New York Magazine empiggens Trump

'It's the corruption, stupid'

By Simon Dumenco. Published on Apr 02, 2018

Editor's Pick

The issue of New York Magazine that hits newsstands today is, to say the least, provocative. To illustrate the cover story by Jonathan Chait--"Corruption, Not Russia, Is Trump's Greatest Political Liability"--the glossy has (with apologies to "The Simpsons") empiggened the president.

While the image, created by Joe Darrow, seems designed to provoke the president's supporters, it's worth noting that powerful politicans, including presidents, have been rendered as any number of barnyard animals throughout American history, particularly during the heyday of politcal cartooning in the 1800s. And as recently as January Colorado's Durango Herald published a cartoon of a porcine President Trump. But somehow the use of Photoshop here makes the depiction extra jarring.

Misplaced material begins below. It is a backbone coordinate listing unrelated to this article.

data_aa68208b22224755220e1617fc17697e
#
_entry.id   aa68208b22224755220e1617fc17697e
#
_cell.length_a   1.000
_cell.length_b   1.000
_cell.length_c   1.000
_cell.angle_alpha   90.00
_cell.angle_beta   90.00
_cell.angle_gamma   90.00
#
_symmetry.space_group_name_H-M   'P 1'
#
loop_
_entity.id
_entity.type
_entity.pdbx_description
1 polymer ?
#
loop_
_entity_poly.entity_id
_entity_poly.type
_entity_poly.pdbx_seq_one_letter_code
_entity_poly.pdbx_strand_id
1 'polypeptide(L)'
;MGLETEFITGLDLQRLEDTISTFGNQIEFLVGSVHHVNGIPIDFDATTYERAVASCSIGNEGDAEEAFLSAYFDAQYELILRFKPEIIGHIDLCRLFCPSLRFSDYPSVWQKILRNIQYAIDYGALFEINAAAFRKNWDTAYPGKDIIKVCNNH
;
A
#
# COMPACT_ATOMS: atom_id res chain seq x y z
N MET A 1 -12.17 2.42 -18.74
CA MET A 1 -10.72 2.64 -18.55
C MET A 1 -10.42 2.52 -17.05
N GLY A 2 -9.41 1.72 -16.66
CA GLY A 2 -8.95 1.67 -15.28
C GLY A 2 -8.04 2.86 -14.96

Chait's story begins,

"'My whole life I've been greedy, greedy, greedy,' declared Donald Trump during the 2016 campaign. 'I've grabbed all the money I could get. I'm so greedy. But now I want to be greedy for the United States.' To the extent that Trump's candidacy offered any positive appeal, as opposed to simple loathing for his opponent, this was it. ... Since Trump took office, his pledge to ignore his own interests has been almost forgotten, lost in a disorienting hurricane of endless news. It is not just a morbid joke but a legitimate problem for the opposition that all the bad news about Trump keeps getting obscured by other bad news about Trump."

The story is accompanied by a separate piece, "501 Days in Swampland," by Joy Crane and Nick Tabor, that is promoting on its homepage with the headline "501 Days of Trump & Co. Stealing America Blind."

Rate this Ad

You must be registered to rate this ad.
Please or Register Now

Most Popular


Apr 02, 2018
New York Magazine
Photo Illustrator:
Joe Darrow

Need a credit fix? Contact the Creativity Editors

The Creativity Newsletter

The Creativity newsletter is editorially curated to spotlight the work that’s hitting the mark—or missing it altogether. Sign up to have it sent to your inbox.